x- his Song.
With a heart that is heavy and sick,
With eyes that are painful and red,
A Freshman sat in despair at his work,
But longing to go to bed.

Dig! Dig ! Dig!

Unpitied, alone, and forlorn,
While sleepy eyes his efforts balked,
He sang the tale of his wrong.

Dig! Dig ! Dig!
Till the College clock strikes one !
And dig ! dig! dig!
And still my work’s not done!
It's Oh, that I was at school,
For then those dear eyes would look
In mine as I sat weary and worn,
And encourage me over my book.

Work! Work! Work!
From early morn to night;

Work! Work! Work !
I keep working with all my might!
Sign and Ending and Base,
Base und Ending and Sign,
Till over the Augments I fall asleep,
And Elide them all in my dream !

Work! Work! Work! My lesson always drags, And what's the use of trying to learn, When my mem'ry so wretchedly flags! I'm told, “ that is sufficient,” And then I sit down. But the next is quite sure to have All the questions I've been hoping would come.

Dig! Dig ! Dig!
I burn a midnight light,
And dig ! dig ! dig!
If my hopes could only be bright-
If in Senior seats I could stand,
And bow to the President then,-
But when my class comes to do that,
I'm afraid I shall not be here.

With a heart that is heavy and sick,
Whth eyes that are painful and red,
A Freshman sat in despair at his work,
But longing to go to bed.

Dig! Dig ! Dig !
Unpitied, alone, and forlorn,
With an aching heart, for his hope was gone-
Would his despair was known at home-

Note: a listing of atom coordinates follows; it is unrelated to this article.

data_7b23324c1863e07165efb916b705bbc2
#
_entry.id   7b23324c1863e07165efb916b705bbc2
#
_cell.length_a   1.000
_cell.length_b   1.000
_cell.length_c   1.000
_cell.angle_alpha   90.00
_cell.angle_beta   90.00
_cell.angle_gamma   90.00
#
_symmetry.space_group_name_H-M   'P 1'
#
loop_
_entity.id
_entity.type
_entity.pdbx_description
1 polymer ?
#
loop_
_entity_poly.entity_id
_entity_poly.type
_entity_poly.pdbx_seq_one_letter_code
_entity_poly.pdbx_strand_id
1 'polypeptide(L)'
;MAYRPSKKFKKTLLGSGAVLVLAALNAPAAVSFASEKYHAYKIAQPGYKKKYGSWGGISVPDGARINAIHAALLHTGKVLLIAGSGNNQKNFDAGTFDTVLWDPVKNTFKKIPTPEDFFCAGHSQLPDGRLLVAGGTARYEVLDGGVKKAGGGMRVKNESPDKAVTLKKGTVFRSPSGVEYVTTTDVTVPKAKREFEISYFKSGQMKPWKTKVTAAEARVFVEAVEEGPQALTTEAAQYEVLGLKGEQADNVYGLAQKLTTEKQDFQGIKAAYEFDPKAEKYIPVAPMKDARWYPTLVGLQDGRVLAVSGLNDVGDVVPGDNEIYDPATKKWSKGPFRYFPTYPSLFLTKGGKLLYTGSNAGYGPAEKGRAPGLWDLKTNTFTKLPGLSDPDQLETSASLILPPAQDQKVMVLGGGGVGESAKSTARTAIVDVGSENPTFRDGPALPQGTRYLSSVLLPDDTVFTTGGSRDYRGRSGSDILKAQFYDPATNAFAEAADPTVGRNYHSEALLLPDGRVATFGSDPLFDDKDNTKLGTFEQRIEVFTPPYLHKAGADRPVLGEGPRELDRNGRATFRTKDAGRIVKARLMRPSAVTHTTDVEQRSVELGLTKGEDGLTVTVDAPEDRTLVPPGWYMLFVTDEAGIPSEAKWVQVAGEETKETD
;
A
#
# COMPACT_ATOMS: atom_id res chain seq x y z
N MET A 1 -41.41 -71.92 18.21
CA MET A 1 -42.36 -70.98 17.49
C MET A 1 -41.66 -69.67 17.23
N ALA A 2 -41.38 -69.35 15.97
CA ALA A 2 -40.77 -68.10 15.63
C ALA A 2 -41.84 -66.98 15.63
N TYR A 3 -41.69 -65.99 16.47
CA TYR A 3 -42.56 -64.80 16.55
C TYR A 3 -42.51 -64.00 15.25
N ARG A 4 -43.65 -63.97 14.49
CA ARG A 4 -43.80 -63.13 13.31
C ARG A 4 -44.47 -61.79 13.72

He studied on till morn!




As an evidence of the estimation of the Lit, abroad, we present the reader with the following letter, hoping that the writer will not be displeased with the pleasure we have at receiving it and the liberty and kindred pleasure we take in publishing it. It is from a graduate of the Class of 1840.

BROOKLYN, Friday, March 10th, 1854. Messrs. Editors :-Enclosed you will find a two-dollar bill, on the Broadway Bank, New York City, for my subscription for one year to your Magazine.

Please send to my direction, as below, all the numbers of the present volume, as far as they have been issued, as I have received none of the present volume as yet, though I have frequently informed your worthy predecessors in office, that I intend to be a permanent subscriber. Hereafter will you please send me the numbers as soon as convenient, after their publication.

I am very happy to state, in closing, that I have the entire set of eighteen volumes, and that it gives me great pleasure to think that in no way could I have spent so little money as $2 a year, with so great advantage, both to myself and others.